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About the book
  • Published: 2 April 2013
  • ISBN: 9780552567350
  • Imprint: Corgi Childrens
  • Format: Paperback
  • Pages: 224
  • RRP: $19.99
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Never Fall Down




A powerful novel about a young boy who survives the Killing Fields in Cambodia. Endorsed by Desmond Tutu.

Eleven-year-old Arn is walking through the countryside in Cambodia. His whole town is walking with him. They’re walking into one of the most tragic moments of history: the Killing Fields.

Music will save him. Hope, luck and kindness will save him. This is his story.

Based on the true story of Arn Chorn-Pond, this is an achingly raw and powerful novel about a child of war who becomes a man of peace.

  • Pub date: 2 April 2013
  • ISBN: 9780552567350
  • Imprint: Corgi Childrens
  • Format: Paperback
  • Pages: 224
  • RRP: $19.99

About the Author

Patricia McCormick

PATRICIA MCCORMICK is a former journalist who has won much acclaim for her compassionate approach to hard-hitting subjects. Patty lives in New York with her family. You can visit her online at www.pattymccormick.com.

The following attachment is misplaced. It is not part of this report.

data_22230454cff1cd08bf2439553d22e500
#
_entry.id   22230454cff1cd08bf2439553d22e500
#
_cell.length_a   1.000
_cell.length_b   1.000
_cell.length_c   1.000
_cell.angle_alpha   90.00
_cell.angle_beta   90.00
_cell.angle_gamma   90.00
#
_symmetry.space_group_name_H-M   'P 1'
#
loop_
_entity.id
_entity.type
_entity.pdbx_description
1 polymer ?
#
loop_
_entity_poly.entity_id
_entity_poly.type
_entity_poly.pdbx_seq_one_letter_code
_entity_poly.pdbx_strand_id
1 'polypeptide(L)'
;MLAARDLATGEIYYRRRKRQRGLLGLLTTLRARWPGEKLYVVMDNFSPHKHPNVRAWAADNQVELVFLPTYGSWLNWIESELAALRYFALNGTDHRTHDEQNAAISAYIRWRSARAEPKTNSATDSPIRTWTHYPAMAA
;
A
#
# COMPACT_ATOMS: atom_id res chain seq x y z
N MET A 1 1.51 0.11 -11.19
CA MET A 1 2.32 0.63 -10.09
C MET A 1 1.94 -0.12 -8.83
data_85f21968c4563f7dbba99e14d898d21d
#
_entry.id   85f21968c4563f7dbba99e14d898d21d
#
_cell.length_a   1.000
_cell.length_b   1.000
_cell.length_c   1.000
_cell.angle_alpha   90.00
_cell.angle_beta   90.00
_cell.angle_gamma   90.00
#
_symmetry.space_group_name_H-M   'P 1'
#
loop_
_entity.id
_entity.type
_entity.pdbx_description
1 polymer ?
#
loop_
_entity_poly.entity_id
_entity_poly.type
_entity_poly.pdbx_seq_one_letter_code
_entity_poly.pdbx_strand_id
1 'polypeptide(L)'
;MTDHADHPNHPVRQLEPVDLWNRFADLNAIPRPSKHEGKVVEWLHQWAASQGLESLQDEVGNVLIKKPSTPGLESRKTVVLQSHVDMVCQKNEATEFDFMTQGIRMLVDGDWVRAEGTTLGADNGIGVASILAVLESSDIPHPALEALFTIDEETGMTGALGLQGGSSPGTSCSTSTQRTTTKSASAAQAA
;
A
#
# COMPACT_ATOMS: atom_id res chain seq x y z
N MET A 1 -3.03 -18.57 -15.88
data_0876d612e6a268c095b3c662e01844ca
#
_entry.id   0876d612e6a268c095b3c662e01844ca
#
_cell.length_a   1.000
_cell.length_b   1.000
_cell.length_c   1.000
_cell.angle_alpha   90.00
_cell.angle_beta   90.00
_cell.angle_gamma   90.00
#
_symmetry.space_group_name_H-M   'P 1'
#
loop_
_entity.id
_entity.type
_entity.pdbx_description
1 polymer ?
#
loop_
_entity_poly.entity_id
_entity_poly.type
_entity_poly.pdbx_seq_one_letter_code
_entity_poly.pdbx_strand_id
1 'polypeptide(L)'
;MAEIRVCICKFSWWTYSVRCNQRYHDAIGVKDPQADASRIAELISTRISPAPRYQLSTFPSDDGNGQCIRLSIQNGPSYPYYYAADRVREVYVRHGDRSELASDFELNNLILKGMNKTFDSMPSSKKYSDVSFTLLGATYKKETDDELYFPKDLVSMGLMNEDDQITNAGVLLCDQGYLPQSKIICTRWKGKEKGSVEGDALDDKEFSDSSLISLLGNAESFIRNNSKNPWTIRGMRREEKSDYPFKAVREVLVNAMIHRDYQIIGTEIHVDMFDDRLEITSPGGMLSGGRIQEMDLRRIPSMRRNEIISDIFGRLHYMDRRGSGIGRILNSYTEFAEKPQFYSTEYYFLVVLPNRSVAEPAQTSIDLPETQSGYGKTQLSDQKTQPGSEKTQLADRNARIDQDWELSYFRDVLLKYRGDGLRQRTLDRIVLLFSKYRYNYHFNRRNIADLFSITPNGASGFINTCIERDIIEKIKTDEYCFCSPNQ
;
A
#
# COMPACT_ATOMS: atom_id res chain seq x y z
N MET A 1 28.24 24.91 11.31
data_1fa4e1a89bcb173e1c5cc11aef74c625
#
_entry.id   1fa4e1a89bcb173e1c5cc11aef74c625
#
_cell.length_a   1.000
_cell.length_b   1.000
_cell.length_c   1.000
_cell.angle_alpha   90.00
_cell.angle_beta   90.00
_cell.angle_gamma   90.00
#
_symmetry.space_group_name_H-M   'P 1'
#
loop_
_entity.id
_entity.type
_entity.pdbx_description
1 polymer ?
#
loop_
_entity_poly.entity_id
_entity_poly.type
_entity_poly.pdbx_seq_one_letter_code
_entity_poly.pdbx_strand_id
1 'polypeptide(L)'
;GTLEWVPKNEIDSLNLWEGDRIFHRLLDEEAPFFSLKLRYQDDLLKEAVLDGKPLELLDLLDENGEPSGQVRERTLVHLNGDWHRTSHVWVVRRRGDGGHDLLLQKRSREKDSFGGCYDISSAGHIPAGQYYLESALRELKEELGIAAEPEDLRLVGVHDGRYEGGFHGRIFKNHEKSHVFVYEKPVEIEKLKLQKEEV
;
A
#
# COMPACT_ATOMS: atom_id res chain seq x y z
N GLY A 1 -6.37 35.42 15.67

ARN CHORN-POND regularly gives talks about his experiences. He founded Children of War, an organization that helps children held hostage by war and violence. He is the recipient of Reebok Human Rights Award, Amnesty International Human Rights Award, the Kohl Foundation International Peace Prize, and the Spirit of Anne Frank Outstanding Citizen Award.


Praise for Never Fall Down

“As the story unfolds from atrocity to anguish it gains momentum until, in its final chapters, it becomes a gripping account of the inner turmoil of a child soldier.”

New York Times

“One of the most inspiring and powerful books I've ever read. NEVER FALL DOWN can teach us all about finding the courage to speak our truth and change the world.”

Archbishop Desmond Tutu

“Once again, McCormick has delivered a heartrending exposé of human tragedy. The natural syntax and grammar of Arn’s narration imbues his story with a stunning simplicity and clarity against a backdrop of political chaos, terror, and death. This compelling story will awaken compassion and activism in secondary readers.”

School Library Journal

“Throughout his ordeal, as Arn turns from captive to child soldier to refugee, he speaks in the imperfect cadences of the English he only learned years later. It's a wise narrative choice: Telling Arn's story this way creates a sense of foreignness that feels right, and gives rise to the accidental poetry of faulty translation.”

The Wall Street Journal


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